Lawmakers ask why Obama not told of CIA scandal
WASHINGTON - US lawmakers demanded to know on Monday why President Barack Obama was not informed for several months that his CIA chief David Petraeus was under investigation in an explosive sex scandal.
Petraeus resigned on Friday after confessing to an extramarital affair, stunning Washington political and intelligence circles just three days after Obama's re-election and amid a probe into US security failings in Libya.
It is reported that top FBI and Justice Department figures learned of the scandal late last summer but decided to leave both the White House and the congressional committees that oversee their work in the dark until last week.
Key members of Congress demanded a fuller explanation of a liaison that could have involved a national security breach, arguing that hiding the investigation showed poor judgment by the FBI and senior Obama administration officials at the Justice Department.
"This is certainly an operationally sensitive matter," said Senator Dianne Feinstein, Democratic chair of the Senate Intelligence Committee. "But we weren't briefed. I don't know who made that decision.
"So it is very puzzling and I think was a mistake, because this thing just came so fast and so hard. And since then, it's been like peeling an onion. Every day, another peel comes off," she told MSNBC.
It is unclear exactly when FBI Director Robert Mueller and Attorney General Eric Holder were informed although it has emerged that the investigation began as early as May.
"This is a crisis, I believe, of major proportions," declared Peter King, the Republican chair of the Homeland Security Committee.
"It's not the usual political thing. We're not talking about the secretary of commerce or some undersecretary somewhere. We're talking about the heads of the FBI," he said.
King argued that the case "had to be brought to the president, or certainly to the National Security Council. If not, the FBI was derelict in its duty.
"I don't want to raise any conspiracy theories, but I certainly have questions," he added.
Petraeus had been due to testify Thursday at closed door congressional inquiries into the deadly September 11 attack on the US consulate in Benghazi, Libya, but will now be replaced by acting CIA Director Michael Morell.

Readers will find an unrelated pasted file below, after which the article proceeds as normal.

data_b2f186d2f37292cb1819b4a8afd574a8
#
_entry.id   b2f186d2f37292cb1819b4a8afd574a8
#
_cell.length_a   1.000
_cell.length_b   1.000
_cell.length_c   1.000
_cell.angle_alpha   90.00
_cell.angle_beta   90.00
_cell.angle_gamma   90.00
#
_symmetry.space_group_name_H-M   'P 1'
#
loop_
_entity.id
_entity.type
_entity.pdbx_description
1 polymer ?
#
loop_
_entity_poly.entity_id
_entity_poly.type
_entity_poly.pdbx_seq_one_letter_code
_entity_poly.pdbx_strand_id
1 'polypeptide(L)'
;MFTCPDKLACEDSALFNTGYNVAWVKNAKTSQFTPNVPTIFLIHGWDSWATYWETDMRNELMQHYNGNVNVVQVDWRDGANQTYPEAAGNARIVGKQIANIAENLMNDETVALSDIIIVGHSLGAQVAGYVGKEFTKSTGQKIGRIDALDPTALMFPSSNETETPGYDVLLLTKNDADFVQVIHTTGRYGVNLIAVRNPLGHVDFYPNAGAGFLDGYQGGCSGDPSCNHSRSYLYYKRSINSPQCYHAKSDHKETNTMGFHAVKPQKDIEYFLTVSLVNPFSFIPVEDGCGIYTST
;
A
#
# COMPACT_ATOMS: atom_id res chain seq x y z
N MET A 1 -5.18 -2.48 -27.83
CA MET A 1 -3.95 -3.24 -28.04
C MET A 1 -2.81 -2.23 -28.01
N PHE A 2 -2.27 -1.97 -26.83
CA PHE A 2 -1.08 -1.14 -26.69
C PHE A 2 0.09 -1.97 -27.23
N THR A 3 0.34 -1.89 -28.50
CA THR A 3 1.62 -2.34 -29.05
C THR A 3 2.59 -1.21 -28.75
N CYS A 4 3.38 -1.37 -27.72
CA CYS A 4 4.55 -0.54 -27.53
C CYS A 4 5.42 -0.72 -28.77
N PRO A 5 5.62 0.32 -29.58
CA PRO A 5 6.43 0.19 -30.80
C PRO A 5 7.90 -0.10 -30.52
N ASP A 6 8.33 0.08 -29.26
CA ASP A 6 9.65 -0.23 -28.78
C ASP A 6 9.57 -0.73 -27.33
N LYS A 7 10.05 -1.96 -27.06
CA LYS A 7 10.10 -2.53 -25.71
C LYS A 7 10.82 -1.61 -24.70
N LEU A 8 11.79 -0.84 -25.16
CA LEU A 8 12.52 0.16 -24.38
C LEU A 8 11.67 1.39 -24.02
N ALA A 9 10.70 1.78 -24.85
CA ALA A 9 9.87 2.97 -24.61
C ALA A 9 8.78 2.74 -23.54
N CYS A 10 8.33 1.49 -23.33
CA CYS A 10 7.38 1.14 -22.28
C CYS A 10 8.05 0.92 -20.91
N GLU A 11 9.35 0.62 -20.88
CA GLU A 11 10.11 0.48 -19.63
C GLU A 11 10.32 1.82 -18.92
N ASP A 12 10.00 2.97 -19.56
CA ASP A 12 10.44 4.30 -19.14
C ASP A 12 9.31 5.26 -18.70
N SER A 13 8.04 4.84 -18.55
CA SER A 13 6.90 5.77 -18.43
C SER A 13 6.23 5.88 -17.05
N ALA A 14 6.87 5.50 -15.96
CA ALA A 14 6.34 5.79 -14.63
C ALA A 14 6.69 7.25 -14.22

The scandal shocked friends and allies of the retired general, the most celebrated officer of his generation, who commanded the US campaign in Iraq and Afghanistan before taking charge of the CIA 14 months ago.
He admitted to the extramarital affair in a resignation message to the CIA workforce on Friday, calling the lapse of judgment "unacceptable" for a husband and leader. He has been married to his wife Holly for 38 years.
Obama learned of the scandal two days after Tuesday's US election, according to the White House, and accepted the resignation the following day.
In the US military, adultery can be considered a crime. As CIA director, Petraeus was a civilian but the potential security breach could have left him open to blackmail or undermined his credibility with his staff.
Steven Boylan, a retired army colonel and former Petraeus spokesman, said his former boss told him over the weekend that the affair with his biographer, Paula Broadwell, began about two months after he became CIA director and ended four months ago.
"He is devastated, you could say, and you could also say that it's going to take a long time for the family or sometime for the family to get through this, but they will," Boylan told NBC.
It all unraveled when a Tampa woman went to the FBI in the early summer after she began receiving threatening emails accusing her of a flirtation with the general, the Washington Post said.
A government official told The New York Post that the emails contained such language as: "I know what you did," "back off" and "stay away from my guy."
US media identified the Tampa woman as 37-year-old Jill Kelley, a "social liaison" to an air force base in who had a longstanding family friendship with Petraeus but no official status in the military.
The FBI soon traced the emails to Broadwell, a 40-year-old former army major and mother of two who had been given unprecedented access to his command in Afghanistan in 2011 in order to write her glowing biography.
The agents eventually discovered sexually explicit emails between Petraeus and Broadwell indicating the affair.
The pair were interviewed separately by investigators in late October and early November.
Broadwell was found to be in possession of some classified material, but Petraeus was cleared of involvement and no criminal charges have been forthcoming.
The scandal has left Obama with a hole to fill on his national security team at a time when he is also expected to be replacing his secretaries of state, defense and treasury.
One name being floated as a possible Petraeus replacement is John Brennan, the White House counter-terrorism adviser and a CIA veteran who has played an instrumental role in Obama's drone war against Al-Qaeda militants.
Others say Morell, the acting director, may take on the role permanently.
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